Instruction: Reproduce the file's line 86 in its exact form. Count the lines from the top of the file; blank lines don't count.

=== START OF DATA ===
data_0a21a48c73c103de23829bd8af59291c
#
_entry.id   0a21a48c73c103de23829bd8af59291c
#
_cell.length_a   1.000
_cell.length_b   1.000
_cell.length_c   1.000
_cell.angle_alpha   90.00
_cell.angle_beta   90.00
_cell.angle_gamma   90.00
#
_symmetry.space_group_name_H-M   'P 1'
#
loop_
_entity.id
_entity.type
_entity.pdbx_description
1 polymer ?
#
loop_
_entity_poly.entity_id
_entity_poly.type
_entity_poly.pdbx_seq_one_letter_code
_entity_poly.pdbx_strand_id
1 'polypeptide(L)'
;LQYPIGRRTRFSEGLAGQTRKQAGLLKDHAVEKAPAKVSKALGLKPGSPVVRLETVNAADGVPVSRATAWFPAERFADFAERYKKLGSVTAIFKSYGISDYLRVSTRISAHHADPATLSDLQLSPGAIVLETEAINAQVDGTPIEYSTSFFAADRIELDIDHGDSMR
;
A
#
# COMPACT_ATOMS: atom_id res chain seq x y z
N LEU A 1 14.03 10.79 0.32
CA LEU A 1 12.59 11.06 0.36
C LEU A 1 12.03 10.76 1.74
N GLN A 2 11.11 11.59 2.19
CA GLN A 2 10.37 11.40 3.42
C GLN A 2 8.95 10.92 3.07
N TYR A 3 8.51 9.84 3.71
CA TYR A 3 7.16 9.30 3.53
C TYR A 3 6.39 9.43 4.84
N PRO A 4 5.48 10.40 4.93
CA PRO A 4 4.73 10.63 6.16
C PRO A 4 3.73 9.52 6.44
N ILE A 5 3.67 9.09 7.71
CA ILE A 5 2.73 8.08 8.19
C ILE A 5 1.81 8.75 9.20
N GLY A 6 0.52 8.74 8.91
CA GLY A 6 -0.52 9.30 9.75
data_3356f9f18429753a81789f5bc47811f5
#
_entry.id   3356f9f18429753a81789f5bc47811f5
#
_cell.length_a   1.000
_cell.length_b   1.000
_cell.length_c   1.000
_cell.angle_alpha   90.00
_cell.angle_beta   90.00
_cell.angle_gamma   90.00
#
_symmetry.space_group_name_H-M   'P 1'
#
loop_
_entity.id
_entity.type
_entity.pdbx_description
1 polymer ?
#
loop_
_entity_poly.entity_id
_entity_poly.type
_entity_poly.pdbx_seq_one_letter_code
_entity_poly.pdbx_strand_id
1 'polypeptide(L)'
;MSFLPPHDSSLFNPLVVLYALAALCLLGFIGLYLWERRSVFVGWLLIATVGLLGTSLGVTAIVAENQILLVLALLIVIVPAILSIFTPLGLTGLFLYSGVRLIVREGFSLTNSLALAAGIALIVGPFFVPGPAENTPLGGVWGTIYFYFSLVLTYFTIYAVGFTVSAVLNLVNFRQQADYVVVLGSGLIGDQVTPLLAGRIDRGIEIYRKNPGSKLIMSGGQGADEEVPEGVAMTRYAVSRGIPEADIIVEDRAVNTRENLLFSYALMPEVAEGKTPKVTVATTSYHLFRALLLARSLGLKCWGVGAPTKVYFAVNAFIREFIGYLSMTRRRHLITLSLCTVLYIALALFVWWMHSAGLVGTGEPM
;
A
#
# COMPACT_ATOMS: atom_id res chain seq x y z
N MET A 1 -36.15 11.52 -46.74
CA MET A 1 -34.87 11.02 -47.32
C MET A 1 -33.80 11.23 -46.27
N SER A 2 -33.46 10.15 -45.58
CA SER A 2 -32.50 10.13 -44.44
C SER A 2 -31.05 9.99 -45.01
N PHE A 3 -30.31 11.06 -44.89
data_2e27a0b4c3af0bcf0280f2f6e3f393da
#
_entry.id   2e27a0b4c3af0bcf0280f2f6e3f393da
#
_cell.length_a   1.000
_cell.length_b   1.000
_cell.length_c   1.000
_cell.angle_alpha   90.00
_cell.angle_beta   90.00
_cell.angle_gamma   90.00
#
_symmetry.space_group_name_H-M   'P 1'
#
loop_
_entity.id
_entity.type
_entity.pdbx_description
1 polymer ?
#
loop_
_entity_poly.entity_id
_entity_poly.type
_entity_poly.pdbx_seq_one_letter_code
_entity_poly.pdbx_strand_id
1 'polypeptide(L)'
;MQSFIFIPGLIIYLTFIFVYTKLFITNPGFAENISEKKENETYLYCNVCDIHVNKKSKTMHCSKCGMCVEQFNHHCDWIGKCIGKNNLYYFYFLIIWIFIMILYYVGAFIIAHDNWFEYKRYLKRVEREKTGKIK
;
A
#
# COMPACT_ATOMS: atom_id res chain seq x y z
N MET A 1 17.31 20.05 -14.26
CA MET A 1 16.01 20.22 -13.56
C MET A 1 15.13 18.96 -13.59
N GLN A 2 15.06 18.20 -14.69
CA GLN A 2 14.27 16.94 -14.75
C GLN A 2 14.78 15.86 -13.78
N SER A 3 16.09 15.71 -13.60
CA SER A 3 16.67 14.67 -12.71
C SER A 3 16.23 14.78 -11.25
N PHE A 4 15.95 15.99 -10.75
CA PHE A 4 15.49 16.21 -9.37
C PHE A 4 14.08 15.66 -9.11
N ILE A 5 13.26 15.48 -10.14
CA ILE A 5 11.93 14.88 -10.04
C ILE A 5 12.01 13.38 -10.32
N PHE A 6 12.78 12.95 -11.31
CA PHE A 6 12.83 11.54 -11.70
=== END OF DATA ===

#